The Rise and Fall of the Third Reich
William L. Shirer
This will seem like a strange choice for review on this site, but the relevance is significant.
I have spoken many times about the phenomena I call 'Pajapati's Problem': the situation where in deep meditation one arrives at the perception that one is, one's self, the One and Only God. Cap G. I have been observing the Buddhist landscape now for almost 50 years and I have come to the conclusion that the biggest obstacle to making headway in this system is fear of awakening to the power of the mind. The fear of facing this phenomena.
This fear is reasonable. The power, relative to ordinary men, is god like. Or Mephastophalian. It is the temptation to use this power for selfish reasons and reap the karmic consequences in Hell that is, I believe, what is sub-consciously hindering the greater progress of the many who have approached the Buddhas system with high hopes of finding enlightenment and who have gone no-where or have fallen into self deception as to their accomplishments.
It is because of not seeing the problems arising because of this power that the ultimate goal of the system, the ending of rebirth, simply does not make utilitarian sense.
Outside of this goal, the pursuit of worldly happiness is rewarded to a high degree by many practices in the system, but that is not the objective, it is a by-product. And because the most important doctrines consider the pursuit of worldly things a low, mistaken practice, having them as a goal puts the student who pursues them or the teacher who teaches them in opposition to the higher goals ... and, insidentally, vulnerable to making huge mistakes, misleading many people, and in the end not escaping the problems raised by the issue of power because it surfaces at death no matter how much or little one has experienced it in meditation.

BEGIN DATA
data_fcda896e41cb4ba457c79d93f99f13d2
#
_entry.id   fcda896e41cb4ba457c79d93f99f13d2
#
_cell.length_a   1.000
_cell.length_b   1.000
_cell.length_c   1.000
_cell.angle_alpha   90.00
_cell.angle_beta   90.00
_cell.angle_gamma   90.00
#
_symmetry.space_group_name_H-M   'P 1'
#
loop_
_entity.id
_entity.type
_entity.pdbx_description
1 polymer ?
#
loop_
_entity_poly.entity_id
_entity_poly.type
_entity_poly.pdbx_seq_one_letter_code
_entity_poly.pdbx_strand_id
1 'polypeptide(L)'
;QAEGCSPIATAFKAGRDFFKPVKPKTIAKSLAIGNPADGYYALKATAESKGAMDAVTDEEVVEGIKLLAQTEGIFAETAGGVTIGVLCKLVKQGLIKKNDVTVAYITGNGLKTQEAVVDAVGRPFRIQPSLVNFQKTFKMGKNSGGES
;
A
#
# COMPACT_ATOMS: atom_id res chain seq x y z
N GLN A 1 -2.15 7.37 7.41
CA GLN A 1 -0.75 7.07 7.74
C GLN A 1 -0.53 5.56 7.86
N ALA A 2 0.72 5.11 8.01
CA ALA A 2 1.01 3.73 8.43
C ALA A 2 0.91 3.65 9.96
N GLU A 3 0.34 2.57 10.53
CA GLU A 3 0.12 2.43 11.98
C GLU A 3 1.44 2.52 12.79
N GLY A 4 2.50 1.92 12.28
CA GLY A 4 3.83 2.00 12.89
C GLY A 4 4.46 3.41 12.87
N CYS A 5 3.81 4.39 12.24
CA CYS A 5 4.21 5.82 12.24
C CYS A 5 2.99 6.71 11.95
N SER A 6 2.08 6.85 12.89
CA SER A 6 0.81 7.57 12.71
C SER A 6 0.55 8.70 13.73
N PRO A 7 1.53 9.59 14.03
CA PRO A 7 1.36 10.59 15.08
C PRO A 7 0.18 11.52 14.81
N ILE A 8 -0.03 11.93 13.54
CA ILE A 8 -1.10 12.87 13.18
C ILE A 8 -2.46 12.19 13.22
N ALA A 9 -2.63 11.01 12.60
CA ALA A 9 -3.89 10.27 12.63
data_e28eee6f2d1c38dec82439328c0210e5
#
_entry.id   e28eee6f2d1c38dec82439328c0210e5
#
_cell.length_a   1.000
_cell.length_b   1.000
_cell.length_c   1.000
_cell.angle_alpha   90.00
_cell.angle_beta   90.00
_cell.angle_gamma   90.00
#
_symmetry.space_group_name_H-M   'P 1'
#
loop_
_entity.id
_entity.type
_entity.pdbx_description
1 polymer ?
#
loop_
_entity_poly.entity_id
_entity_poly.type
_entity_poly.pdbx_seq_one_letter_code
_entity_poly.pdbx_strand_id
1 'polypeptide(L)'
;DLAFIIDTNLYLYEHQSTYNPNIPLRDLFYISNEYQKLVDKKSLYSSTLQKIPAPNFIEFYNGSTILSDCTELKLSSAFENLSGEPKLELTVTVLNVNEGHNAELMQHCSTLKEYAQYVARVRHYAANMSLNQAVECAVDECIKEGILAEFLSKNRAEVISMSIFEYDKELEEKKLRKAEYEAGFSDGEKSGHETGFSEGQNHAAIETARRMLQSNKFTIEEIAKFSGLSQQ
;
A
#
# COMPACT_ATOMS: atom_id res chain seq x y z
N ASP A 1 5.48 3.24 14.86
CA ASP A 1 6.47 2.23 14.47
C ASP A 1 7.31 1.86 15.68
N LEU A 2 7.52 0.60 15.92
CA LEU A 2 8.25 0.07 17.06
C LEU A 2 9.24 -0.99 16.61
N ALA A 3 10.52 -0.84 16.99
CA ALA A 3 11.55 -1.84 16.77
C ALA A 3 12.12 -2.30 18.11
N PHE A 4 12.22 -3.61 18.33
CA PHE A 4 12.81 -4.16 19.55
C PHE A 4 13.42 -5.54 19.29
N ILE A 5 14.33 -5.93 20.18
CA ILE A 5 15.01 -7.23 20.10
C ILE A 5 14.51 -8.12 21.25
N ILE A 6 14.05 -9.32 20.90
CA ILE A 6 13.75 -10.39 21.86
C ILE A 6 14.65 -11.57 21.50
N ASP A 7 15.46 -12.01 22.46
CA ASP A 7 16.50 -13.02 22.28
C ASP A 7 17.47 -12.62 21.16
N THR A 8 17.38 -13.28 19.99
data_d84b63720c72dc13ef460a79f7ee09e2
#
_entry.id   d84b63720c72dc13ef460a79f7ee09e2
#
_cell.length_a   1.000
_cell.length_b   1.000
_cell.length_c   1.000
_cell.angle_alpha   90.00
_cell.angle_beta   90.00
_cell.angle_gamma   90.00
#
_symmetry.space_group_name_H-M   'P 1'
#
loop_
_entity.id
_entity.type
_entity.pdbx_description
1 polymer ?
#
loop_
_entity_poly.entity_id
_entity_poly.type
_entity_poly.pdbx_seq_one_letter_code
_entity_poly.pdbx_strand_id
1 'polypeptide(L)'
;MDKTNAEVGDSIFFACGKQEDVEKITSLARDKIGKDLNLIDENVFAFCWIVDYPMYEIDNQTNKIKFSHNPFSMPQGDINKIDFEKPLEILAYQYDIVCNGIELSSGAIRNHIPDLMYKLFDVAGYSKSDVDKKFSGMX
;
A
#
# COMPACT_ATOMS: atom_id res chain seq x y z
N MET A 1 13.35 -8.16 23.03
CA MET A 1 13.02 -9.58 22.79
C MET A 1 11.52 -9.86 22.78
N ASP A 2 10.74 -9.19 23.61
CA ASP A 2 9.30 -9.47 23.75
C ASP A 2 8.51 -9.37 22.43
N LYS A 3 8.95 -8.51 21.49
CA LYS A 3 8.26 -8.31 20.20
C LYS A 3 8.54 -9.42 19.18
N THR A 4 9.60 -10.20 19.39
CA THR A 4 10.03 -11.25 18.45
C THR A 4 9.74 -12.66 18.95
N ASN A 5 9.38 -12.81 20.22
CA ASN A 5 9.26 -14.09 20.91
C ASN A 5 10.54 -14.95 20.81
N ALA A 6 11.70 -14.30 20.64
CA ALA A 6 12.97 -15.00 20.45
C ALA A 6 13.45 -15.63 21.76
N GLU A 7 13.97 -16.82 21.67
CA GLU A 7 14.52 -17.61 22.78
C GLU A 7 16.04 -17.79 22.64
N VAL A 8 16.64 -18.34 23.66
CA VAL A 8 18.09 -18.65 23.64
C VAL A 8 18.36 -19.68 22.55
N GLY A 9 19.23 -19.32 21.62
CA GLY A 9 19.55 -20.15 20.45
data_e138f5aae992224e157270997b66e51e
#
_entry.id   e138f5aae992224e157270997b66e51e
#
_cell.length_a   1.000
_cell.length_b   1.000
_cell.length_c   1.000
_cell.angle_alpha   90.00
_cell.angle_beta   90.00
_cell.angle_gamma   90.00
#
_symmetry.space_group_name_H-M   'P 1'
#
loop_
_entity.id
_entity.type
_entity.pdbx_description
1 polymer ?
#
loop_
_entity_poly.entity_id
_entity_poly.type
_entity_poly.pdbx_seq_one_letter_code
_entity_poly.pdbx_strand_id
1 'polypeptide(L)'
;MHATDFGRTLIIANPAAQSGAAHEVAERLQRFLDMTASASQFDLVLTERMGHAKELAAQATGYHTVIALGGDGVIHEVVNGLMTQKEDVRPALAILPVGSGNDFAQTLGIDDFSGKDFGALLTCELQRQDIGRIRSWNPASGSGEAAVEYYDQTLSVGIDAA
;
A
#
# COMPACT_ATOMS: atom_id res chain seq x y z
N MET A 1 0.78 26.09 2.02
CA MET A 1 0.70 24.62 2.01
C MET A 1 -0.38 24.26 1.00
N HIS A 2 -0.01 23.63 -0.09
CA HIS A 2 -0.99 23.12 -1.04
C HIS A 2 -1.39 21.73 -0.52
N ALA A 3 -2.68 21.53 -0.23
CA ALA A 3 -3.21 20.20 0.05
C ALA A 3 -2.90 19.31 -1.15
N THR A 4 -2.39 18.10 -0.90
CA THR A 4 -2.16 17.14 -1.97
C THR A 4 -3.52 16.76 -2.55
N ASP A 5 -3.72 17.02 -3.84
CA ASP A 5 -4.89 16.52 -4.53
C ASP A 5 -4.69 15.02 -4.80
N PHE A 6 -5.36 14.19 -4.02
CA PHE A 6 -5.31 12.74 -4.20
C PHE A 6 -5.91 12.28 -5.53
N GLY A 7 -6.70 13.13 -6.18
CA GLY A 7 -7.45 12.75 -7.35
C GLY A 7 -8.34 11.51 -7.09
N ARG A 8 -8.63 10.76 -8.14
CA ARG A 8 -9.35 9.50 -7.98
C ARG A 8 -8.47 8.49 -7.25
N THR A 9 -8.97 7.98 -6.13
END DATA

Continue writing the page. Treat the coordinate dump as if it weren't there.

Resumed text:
This book is relevant as a read for anyone who thinks there may be more in Gotama's system than control of stress, or attaining happiness by paying attention to the breathing.
Shirer is not unbiased. He is biased, and I believe he makes a big mistake in suggesting that it was primarily a flaw in the German character that gave rise to Hitler. I believe what we had in the rise of Hitler and his Reich is a story we have seen in many races (certainly at lower levels, in all races), and which was, not very long ago in China and India [see Rhys Davids, Buddhist India, page 269], Greece and Rome, and Constantanople, a more or less common way of establishing power: The Warlord. A great number of these powerful men who are now considered heros were from as common circumstances as those of Hitler and of a similar nature in terms of cruelty, corruption and ego-mania. The rise of Hitler and the Third Reich in other words, was something that could happen with any people, at any time. I have sometimes joked with people worried about these times of radically diminishing personal privacy and radically increasing intrusion into one's life of the state by saying: "Well, after WWII the people here were always asking "How could the good Germans have let that happen?" ... now they are getting the answer." All that is missing here today is a person who can see the common denominator and who has the will to power.